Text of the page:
This theme, however, is interestingly explored in Anna Karenina in reverse fashion; unlike Elizabeth, Briony, or Hanna, Anna begins the story feeling very much a part of society, both in St. Petersburg and in Moscow, and it is through the course of the film, as her relationship with Vronsky deepens, that her alienation becomes more stark and pronounced. In the process, rather than illustrating how growing up in a feeling of alienation affects a person's behaviour, as Atonement does with Briony, Wright illustrates how a sudden feeling of alienation affects a person's mental well-being, and how it can be downright harmful. In this way, a number of Wright's films focusing on female protagonists examine the negative impact alienation can have on a woman, with Elizabeth Bennet seemingly escaping such a fate by sheer force of will.

One of the fascinating aspects of Wright's female-centric movies is that his lead female characters don't all react to stress the same way. To look at the two times he's worked with Saoirse Ronan provides the perfect example; Briony's reaction to seeing Cecilia and Ronnie's interactions is to accuse Ronnie of raping Lola. Take, by comparison, Hanna's reaction to the discovery that the man who raised her was not her biological father, contrary to what she'd been told. Unlike Briony, Hanna proceeds to confront Erik with her newfound knowledge to try and get the truth out of him. The difference in how Briony and Hanna process these pieces of information tells us loads about the characters, and the stark difference in how they deal with it proves a certain depth of understanding that is not nearly as common as it should be.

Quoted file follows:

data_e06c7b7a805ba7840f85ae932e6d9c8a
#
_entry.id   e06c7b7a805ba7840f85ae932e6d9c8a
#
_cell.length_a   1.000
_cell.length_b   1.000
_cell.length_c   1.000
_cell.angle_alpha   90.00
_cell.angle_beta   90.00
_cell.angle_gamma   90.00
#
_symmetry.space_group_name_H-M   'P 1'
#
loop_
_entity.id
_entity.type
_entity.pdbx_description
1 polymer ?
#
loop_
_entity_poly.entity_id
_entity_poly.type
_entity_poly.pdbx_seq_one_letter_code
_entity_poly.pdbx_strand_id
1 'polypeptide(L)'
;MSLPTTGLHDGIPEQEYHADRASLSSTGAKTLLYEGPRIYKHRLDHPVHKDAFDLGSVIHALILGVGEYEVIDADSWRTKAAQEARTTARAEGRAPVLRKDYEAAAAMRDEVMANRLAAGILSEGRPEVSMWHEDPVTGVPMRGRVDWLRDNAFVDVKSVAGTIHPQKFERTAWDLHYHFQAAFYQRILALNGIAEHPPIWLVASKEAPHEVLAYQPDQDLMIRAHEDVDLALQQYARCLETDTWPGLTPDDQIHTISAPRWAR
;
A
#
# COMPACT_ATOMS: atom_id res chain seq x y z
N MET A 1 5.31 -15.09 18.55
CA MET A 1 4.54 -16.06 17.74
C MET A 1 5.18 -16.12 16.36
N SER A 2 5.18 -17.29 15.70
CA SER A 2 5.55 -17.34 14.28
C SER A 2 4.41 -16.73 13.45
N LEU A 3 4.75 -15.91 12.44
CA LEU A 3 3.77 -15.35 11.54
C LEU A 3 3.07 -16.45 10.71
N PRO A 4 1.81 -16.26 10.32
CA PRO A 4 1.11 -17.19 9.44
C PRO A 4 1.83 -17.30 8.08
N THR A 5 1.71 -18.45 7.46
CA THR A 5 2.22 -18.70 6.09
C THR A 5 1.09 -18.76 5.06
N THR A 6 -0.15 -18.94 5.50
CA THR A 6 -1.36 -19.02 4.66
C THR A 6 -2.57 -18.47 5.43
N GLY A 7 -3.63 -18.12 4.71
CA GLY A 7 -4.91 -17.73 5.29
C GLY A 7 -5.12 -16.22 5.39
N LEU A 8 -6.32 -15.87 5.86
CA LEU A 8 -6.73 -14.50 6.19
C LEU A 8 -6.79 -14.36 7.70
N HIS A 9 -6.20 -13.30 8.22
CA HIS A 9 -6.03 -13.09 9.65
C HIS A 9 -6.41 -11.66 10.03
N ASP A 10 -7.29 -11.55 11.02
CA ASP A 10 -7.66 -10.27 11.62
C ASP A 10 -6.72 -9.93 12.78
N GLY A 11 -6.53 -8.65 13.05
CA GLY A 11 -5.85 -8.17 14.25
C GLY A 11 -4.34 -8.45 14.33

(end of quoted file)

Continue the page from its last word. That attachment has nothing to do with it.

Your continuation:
Briony's reaction to stress, on the other hand, is similar to that of Anna’s. Both Briony and Anna respond to the perceived betrayal they encounter in similar fashion, by lobbing accusations to deflect from their own pain. A key difference, however, is their reasoning behind the accusations. Briony's accusation of rape levied against Robbie is one where she's clearly aware that it's not him, but Paul who is the culprit. Anna, on the other hand, sincerely believes Vronsky's cheating on her, as evidenced by her vision on the train prior to her suicide. Thus, while Briony seeks to actively hurt Robbie, Anna's accusation comes from a genuine place of pain and fear.